Astronomically speaking, the equinox falls on March 19 or 20 every year, marking spring’s beginning in the Northern Hemisphere (whereas it announces fall’s arrival in the Southern Hemisphere). The equinox happens at the same moment worldwide, even if our clock times reflect a different time zone.

Meteorologically speaking, in the Northern Hemisphere, the official spring season always begins on March 1 and continues through May 31. Summer begins on June 1; autumn, September 1; and winter, December 1.

  • Weather scientists divide the year into quarters this way to make it easier to compare seasonal and monthly statistics from one year to the next. The meteorological seasons are based on annual temperature cycles rather than on the position of Earth in relation to the Sun, and they more closely follow the Gregorian calendar. Using the dates of the astronomical equinoxes and solstices for the seasons would present a statistical problem because these dates can vary slightly each year.

What is an Equinox?

At the Vernal Equinox, the Sun crosses the celestial equator on its way north along the ecliptic.

All over the world, days and nights are approximately equal. The name equinox comes from Latin words which mean “equal night”—aequus (equal) and nox (night). 

Enjoy the increasing sunlight hours, with earlier dawns and later sunsets. On the equinox, Earth’s two hemispheres are receiving the Sun’s rays about equally because the tilt of the Earth is zero relative to the Sun, which means that Earth’s axis neither points toward nor away from the Sun.  (Note, however, that the Earth never orbits upright, but is always tilted on its axis by about 23.5 degrees.)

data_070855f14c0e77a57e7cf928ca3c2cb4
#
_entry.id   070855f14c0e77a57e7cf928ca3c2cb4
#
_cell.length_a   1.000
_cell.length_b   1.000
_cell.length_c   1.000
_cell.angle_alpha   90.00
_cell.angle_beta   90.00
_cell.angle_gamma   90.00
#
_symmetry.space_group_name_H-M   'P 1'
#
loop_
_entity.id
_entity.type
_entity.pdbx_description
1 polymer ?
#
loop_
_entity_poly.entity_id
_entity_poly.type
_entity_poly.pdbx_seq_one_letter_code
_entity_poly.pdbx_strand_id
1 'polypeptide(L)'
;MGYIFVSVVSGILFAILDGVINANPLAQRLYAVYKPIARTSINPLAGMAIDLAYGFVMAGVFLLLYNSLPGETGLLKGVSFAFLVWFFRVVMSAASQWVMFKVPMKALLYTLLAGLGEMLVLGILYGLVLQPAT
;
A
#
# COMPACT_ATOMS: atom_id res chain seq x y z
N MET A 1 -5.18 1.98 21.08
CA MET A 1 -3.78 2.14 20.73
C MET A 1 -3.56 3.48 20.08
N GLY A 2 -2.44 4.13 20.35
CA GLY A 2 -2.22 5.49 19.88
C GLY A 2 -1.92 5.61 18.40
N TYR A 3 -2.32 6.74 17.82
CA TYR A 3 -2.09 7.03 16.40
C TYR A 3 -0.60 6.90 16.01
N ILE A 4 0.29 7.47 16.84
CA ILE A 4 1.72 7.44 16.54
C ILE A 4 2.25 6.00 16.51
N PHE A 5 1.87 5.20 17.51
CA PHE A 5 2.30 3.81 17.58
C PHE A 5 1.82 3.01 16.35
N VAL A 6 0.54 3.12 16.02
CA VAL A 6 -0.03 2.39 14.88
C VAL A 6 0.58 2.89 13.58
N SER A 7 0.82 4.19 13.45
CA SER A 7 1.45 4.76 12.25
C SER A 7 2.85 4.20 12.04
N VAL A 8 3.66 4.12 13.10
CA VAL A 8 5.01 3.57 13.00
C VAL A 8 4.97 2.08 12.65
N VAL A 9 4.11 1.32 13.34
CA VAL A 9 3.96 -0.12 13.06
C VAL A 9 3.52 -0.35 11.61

Posted On: March 17, 2017

St Patrick's Day is a global celebration of Irish culture on or around March 17. It particularly remembers St Patrick, one of Ireland's patron saints, who ministered Christianity in Ireland during the fifth century.

Every year on March 17, the Irish and the Irish-at-heart across the globe observe St. Patrick’s Day. What began as a religious feast day for the patron saint of Ireland has become an international festival celebrating Irish culture with parades, dancing, special foods and a whole lot of green.

St. Patrick’s Day was first celebrated in America in 1737, organized by the Charitable Irish Society of Boston, including a feast and religious service. This first celebration of the holiday in the colonies was largely to honor and celebrate the Irish culture that so many colonists had been separated from.

This holiday is celebrated every year on March 17th, honoring the Irish patron saint, St. Patrick. The celebrations are largely Irish culture themed and typically consist of wearing green, parades, and drinking. Some churches may hold religious services and many schools and offices close in Suffolk County, the area containing Boston and its suburbs.